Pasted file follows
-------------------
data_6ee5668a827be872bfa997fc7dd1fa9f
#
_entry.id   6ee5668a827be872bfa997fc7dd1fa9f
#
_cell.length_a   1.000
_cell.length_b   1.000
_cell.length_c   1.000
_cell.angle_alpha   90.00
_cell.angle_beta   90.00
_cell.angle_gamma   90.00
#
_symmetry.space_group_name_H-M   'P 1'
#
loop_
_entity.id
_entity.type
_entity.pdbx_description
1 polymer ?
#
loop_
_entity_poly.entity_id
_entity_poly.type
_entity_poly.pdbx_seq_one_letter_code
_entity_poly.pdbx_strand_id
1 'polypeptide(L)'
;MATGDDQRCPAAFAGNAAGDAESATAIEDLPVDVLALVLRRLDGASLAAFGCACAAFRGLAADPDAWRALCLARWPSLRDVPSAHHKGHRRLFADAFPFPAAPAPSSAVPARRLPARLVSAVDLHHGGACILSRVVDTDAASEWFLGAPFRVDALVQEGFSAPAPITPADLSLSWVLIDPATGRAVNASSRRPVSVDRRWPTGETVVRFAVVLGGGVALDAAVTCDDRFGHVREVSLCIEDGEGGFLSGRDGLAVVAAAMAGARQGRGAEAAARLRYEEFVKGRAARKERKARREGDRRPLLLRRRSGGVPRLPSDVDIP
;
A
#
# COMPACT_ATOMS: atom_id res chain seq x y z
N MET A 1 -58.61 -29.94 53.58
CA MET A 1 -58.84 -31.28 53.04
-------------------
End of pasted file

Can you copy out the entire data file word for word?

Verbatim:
data_6ee5668a827be872bfa997fc7dd1fa9f
#
_entry.id   6ee5668a827be872bfa997fc7dd1fa9f
#
_cell.length_a   1.000
_cell.length_b   1.000
_cell.length_c   1.000
_cell.angle_alpha   90.00
_cell.angle_beta   90.00
_cell.angle_gamma   90.00
#
_symmetry.space_group_name_H-M   'P 1'
#
loop_
_entity.id
_entity.type
_entity.pdbx_description
1 polymer ?
#
loop_
_entity_poly.entity_id
_entity_poly.type
_entity_poly.pdbx_seq_one_letter_code
_entity_poly.pdbx_strand_id
1 'polypeptide(L)'
;MATGDDQRCPAAFAGNAAGDAESATAIEDLPVDVLALVLRRLDGASLAAFGCACAAFRGLAADPDAWRALCLARWPSLRDVPSAHHKGHRRLFADAFPFPAAPAPSSAVPARRLPARLVSAVDLHHGGACILSRVVDTDAASEWFLGAPFRVDALVQEGFSAPAPITPADLSLSWVLIDPATGRAVNASSRRPVSVDRRWPTGETVVRFAVVLGGGVALDAAVTCDDRFGHVREVSLCIEDGEGGFLSGRDGLAVVAAAMAGARQGRGAEAAARLRYEEFVKGRAARKERKARREGDRRPLLLRRRSGGVPRLPSDVDIP
;
A
#
# COMPACT_ATOMS: atom_id res chain seq x y z
N MET A 1 -58.61 -29.94 53.58
CA MET A 1 -58.84 -31.28 53.04